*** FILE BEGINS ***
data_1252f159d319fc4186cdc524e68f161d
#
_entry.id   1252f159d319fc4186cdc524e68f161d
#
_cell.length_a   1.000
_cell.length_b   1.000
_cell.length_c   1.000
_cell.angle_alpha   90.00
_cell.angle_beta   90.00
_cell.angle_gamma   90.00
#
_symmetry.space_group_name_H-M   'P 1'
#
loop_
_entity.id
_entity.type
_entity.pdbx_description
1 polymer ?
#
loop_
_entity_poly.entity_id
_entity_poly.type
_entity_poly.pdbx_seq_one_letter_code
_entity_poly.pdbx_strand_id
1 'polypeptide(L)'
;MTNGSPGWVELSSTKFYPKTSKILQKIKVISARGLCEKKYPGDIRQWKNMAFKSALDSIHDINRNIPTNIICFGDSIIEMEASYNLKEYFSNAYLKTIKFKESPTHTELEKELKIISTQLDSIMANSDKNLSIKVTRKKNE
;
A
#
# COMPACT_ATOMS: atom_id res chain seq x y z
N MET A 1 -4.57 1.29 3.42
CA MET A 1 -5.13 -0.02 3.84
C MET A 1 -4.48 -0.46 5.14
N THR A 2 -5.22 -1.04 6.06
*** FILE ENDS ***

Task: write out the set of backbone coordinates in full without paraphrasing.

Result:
data_1252f159d319fc4186cdc524e68f161d
#
_entry.id   1252f159d319fc4186cdc524e68f161d
#
_cell.length_a   1.000
_cell.length_b   1.000
_cell.length_c   1.000
_cell.angle_alpha   90.00
_cell.angle_beta   90.00
_cell.angle_gamma   90.00
#
_symmetry.space_group_name_H-M   'P 1'
#
loop_
_entity.id
_entity.type
_entity.pdbx_description
1 polymer ?
#
loop_
_entity_poly.entity_id
_entity_poly.type
_entity_poly.pdbx_seq_one_letter_code
_entity_poly.pdbx_strand_id
1 'polypeptide(L)'
;MTNGSPGWVELSSTKFYPKTSKILQKIKVISARGLCEKKYPGDIRQWKNMAFKSALDSIHDINRNIPTNIICFGDSIIEMEASYNLKEYFSNAYLKTIKFKESPTHTELEKELKIISTQLDSIMANSDKNLSIKVTRKKNE
;
A
#
# COMPACT_ATOMS: atom_id res chain seq x y z
N MET A 1 -4.57 1.29 3.42
CA MET A 1 -5.13 -0.02 3.84
C MET A 1 -4.48 -0.46 5.14
N THR A 2 -5.22 -1.04 6.06